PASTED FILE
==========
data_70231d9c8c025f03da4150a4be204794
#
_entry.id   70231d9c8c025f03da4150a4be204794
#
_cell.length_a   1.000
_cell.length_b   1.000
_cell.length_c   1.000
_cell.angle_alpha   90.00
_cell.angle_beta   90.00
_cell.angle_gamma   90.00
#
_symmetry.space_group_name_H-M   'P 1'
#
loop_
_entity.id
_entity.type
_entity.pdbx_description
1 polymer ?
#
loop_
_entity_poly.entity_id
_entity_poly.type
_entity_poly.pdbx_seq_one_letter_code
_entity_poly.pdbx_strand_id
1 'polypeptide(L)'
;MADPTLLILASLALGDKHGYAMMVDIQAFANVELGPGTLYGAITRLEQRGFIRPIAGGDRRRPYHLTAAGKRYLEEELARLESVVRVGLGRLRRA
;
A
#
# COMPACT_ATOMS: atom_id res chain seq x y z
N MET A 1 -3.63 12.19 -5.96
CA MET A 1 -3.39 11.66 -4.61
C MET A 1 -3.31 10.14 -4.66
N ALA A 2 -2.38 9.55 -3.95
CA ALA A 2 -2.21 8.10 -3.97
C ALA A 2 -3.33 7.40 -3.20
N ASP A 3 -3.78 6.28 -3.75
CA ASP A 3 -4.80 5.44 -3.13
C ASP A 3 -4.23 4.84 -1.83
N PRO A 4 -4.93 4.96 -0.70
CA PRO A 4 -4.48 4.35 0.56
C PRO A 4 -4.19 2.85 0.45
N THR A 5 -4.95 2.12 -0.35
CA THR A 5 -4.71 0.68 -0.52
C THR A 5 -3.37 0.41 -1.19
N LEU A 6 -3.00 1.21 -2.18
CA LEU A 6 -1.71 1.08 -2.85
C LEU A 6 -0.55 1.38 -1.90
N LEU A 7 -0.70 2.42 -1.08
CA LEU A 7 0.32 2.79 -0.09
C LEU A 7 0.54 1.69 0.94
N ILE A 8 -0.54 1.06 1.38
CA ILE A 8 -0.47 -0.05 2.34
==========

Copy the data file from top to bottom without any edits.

data_70231d9c8c025f03da4150a4be204794
#
_entry.id   70231d9c8c025f03da4150a4be204794
#
_cell.length_a   1.000
_cell.length_b   1.000
_cell.length_c   1.000
_cell.angle_alpha   90.00
_cell.angle_beta   90.00
_cell.angle_gamma   90.00
#
_symmetry.space_group_name_H-M   'P 1'
#
loop_
_entity.id
_entity.type
_entity.pdbx_description
1 polymer ?
#
loop_
_entity_poly.entity_id
_entity_poly.type
_entity_poly.pdbx_seq_one_letter_code
_entity_poly.pdbx_strand_id
1 'polypeptide(L)'
;MADPTLLILASLALGDKHGYAMMVDIQAFANVELGPGTLYGAITRLEQRGFIRPIAGGDRRRPYHLTAAGKRYLEEELARLESVVRVGLGRLRRA
;
A
#
# COMPACT_ATOMS: atom_id res chain seq x y z
N MET A 1 -3.63 12.19 -5.96
CA MET A 1 -3.39 11.66 -4.61
C MET A 1 -3.31 10.14 -4.66
N ALA A 2 -2.38 9.55 -3.95
CA ALA A 2 -2.21 8.10 -3.97
C ALA A 2 -3.33 7.40 -3.20
N ASP A 3 -3.78 6.28 -3.75
CA ASP A 3 -4.80 5.44 -3.13
C ASP A 3 -4.23 4.84 -1.83
N PRO A 4 -4.93 4.96 -0.70
CA PRO A 4 -4.48 4.35 0.56
C PRO A 4 -4.19 2.85 0.45
N THR A 5 -4.95 2.12 -0.35
CA THR A 5 -4.71 0.68 -0.52
C THR A 5 -3.37 0.41 -1.19
N LEU A 6 -3.00 1.21 -2.18
CA LEU A 6 -1.71 1.08 -2.85
C LEU A 6 -0.55 1.38 -1.90
N LEU A 7 -0.70 2.42 -1.08
CA LEU A 7 0.32 2.79 -0.09
C LEU A 7 0.54 1.69 0.94
N ILE A 8 -0.54 1.06 1.38
CA ILE A 8 -0.47 -0.05 2.34